The composite pattern makes working with tree-like structures much easier. You'll implement and work with a real-world example of a composite in this lesson.
1.Introduction1 lesson, 01:40
2.Creational Patterns2 lessons, 11:52
3.Structural Patterns4 lessons, 33:47
4.Behavior Patterns4 lessons, 36:32
4.1Chain of Responsibility12:12
5.Conclusion1 lesson, 01:06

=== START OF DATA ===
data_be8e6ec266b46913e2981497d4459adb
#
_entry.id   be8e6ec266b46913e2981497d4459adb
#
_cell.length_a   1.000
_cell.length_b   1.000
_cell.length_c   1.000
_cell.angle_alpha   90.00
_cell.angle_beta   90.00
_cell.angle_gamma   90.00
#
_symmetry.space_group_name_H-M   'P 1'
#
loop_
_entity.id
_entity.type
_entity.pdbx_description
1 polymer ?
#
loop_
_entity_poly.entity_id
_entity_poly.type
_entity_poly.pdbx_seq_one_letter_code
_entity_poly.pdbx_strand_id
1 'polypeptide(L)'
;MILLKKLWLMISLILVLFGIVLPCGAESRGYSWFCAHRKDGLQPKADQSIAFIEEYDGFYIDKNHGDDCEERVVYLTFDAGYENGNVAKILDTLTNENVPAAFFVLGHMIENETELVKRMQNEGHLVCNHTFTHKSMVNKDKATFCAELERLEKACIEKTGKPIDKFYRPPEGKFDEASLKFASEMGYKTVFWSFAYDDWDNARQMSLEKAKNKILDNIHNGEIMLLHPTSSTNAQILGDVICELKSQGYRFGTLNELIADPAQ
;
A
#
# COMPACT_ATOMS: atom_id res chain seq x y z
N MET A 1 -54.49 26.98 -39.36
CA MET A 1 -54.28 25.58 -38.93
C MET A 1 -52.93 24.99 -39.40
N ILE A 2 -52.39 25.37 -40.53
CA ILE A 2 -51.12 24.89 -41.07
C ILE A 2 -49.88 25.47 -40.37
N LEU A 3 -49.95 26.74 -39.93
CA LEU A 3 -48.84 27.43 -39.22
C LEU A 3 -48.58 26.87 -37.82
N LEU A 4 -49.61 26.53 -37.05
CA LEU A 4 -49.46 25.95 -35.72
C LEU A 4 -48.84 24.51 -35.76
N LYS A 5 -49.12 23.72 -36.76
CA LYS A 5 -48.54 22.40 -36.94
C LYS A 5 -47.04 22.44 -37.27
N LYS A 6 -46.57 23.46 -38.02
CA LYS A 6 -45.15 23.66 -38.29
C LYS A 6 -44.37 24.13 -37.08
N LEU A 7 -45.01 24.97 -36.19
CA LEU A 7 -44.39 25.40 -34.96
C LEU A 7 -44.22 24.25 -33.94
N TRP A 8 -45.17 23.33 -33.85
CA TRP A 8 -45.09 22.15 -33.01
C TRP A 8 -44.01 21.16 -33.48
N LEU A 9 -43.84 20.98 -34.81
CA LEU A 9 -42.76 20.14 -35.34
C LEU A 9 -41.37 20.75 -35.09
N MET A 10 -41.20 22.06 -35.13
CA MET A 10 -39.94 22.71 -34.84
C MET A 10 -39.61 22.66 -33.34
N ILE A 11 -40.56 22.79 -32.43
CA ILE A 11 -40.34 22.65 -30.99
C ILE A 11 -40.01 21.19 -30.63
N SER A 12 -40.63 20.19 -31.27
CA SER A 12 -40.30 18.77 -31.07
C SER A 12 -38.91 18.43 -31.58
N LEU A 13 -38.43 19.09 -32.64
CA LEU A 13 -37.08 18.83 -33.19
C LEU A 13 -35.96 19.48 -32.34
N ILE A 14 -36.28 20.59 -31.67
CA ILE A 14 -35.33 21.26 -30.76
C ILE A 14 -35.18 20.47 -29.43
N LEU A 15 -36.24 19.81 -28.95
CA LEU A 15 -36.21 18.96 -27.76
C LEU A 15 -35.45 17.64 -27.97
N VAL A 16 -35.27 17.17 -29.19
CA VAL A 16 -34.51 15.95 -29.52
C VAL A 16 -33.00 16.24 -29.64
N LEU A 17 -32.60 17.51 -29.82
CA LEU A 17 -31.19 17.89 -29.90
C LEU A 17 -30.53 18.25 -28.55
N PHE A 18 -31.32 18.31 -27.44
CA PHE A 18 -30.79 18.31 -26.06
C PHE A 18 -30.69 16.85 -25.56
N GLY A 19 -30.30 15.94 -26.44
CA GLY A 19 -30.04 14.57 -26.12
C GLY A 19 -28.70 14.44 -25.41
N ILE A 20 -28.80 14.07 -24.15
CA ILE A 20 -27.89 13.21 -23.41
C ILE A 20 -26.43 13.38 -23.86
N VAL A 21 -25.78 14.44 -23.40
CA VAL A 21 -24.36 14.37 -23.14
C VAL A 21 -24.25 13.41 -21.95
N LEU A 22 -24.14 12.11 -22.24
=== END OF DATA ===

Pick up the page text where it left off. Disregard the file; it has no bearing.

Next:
If you've done any work with any tree like structure, then you can understand why the composite pattern exists. And we're going to look at the file system because that is a pretty good example for a tree structure. So we have the file system, which is of course made up of drives, it's made up of directories and files. And we can refer to the directories as branches, then we can refer to files as leaves. So we essentially have two different types of objects within this tree structure, and we work with them differently. The operations involved with reading a file really doesn't translate to doing anything as far as getting the file system entries within a directory. So when it comes to working with a tree structure like the file system, we typically have to work with two different types of objects. Well, the composite pattern says that we should not do that. If we have a tree-like structure, then the branches and the leaves inside of that tree like structure should be the same type of object so that when it comes to processing all of those objects, that we use the same code for doing that. So guess what we are doing in this lesson? We are going to implement the composite pattern by creating a tree like structure with similar objects. So we're going to use a business structure for our example. We're going to have employees, we're going to have a manager, and then we're also going to have an executive. But all of these are going to be based upon an abstract class called EmployeeAbstract. And this is a relatively simple class. We're going to have a few properties such as the first name, so let's go ahead and do that, protected $firstName. Let's also have a $lastName, and we also need the $position of the employee, so let's have that as well. And then an employee could have some, what I'm going to call underlings, these of course are subordinates. But it depends upon the employee as to whether or not they are going to have any underlings. So a regular employee is not going to have underlings. A manager will, and of course an executive will as well. And of course our underlings array is going to be an array of other employee abstract objects. So now let's write a constructor, and we are going to have our $firstName, the $lastName, and then the $position are all going to be passed to the constructor. And then we of course are going to set our properties to those values. So firstname = $firstName, and let's just copy and paste that and make a few changes there. Now as far as this abstract class is concerned, we're going to have most everything in here. When it comes to writing the actual concrete classes, they're going to be very simple. Because there's a method that we need to implement in each one of those that's going to be called add underling. Because we need to be able to add underlings to an employee. But how we add those employees really depends upon the type of employee that we're working with. So we're going to make this abstract public function, we'll call it addUnderling. And then we are going to accept an EmployeeAbstract object called $underling. And then we also need a way of retrieving our underlings. So let’s make a public function, we’ll just call this underlings and we will return $this->underlings. So, this is our abstract class. And you can begin to see the tree like structure because we have a collection of underlings which are going to be employee abstract objects, then we will be able to walk through our tree of employees. So, now let's write our first concrete class which is going to be executive. This is going to extend the EmployeeAbstract, and all we need to do is implement the addUnderling method. And all we are going to do is just add our object to the underlings array. So EmployeeAbstract, and we call this $underling. And then we will simply say $this->underlings, and then we will add it to the array. So simple as that, and really the manager is going to be almost the exact same. Except that its name is going to be different, Manager. But when it comes to the employee class the only thing we are going to do inside of that underlings is return false. We could do whatever we wanted here but, by returning false, we're just signifying that nope, nothing's gonna happen. So now we can go ahead and create our objects, so we can create a new Executive which is going to be our CEO. Let's name him John Doe. And then the position is going to be CEO. And then let's have a manager. We'll call this the controller, and her name is going to be Jane Doe. They could be related, they could not be, I don't know, who cares. And the controller is her position. Let's also have another manager, we need the itManager. And this dude's name is going to be John Jacobs. So he is a new manager, his first name is John. Although let's make it Jon, J-O-N. And then Jacobs, and then IT Manager. And then we need just a normal employee, so we'll call this an itWorker, this is a normal Employee. For the name, let's name him Tim, and last name Tifford, I apologize that this is actually somebody's name. And he is going to be an IT Grunt, and now we just need to set up our tree. So our CEO is going to be at the top of the tree. And so we're gonna call the addUnderling method, and we're going to pass in the controller, and we're going to call that again, and pass in the itManager. And then we need to add our itWorker to the itManager, so we're going to just use those objects there. And so now we have our tree, it's a pretty small tree, but it's a tree nonetheless. Now we just need to process our tree, and we're going to start by writing a function that is going to output the names of our employees, and then the underlings. And there's a red squiggly here, cannot declare class Execute, which should not be Execute [LAUGH] and because the name is already in use. So that needs to be called Employee and the execute class needs to be Executive. So let's change those class names, great. And then we will write our function. So let's call this echoEmployees. The first thing that we will pass is an employee abstract object. And we'll just call it $employee. And then let's also have a prefix, because as we write these names to the console, we need to show a relationship between an employee and it's underlings. So, we'll have a string called $prefix. And the first thing we will do is output our employee's name. So we will echo, we will take the $prefix, and then the employee. But we didn't write a method for retrieving the name, did we? No, so let's do that. Instead of employee abstract we're going to add a public function called getName. And we will output the first name followed by the last name, and then we will use a comma, and the position so that we have all of the information about this particular employee. So we will use this getName method to get the name, and then we will concatenate a new line so that every new employee will be on a new line. Let's go ahead and update our prefix so that as we iterate over the underlings we can go ahead and pass in the new prefix. Let's use one, two, three spaces, and then we just want to foreach loop to iterate over the $employee->underlings method and that is not a plural. We'll call each variable simply $underling, and we will reuse our echoEmployees function. So the same exact code is going to be used to output each one of the employees. So we'll pass in $underling, we'll pass in $prefix, and that should be it. So let's call our function echoEmployees. At the top of the tree is going to be our CEO, the prefix, just an empty string, and let's run our code. And we get a fatal error. Executive::get() is not there, of course it's not because it's called getName. Let's go back, let's clear it, and then let's run it again. And there we go, we have our list although, the last name is not correct. That should be lastName = $lastName. Okay, so let's run this again. And now we have it right. So we have John Doe, our CEO, at the top. Then we have our managers, and then we have the employees under one of the managers. And of course if we change the, structure so that the controller comes after the IT Manager, it will still keep the formating the same. The controller will appear after the IT manager. Well, it should have, but it helps if you change the right code. If we move the add of controller after IT manager then we will see the IT manager first. But as far as the formating is concerned, it is still going to be the same. And so that is the composite pattern. It says that with a treelike hierarchy we need to have the same type of objects, so that the code for processing those objects are the same. It makes our code much more simple, because we don't have to check what type of object we're working with before we actually work with it. They all have the same API, they all behave the same, so the code for processing is much easier as well.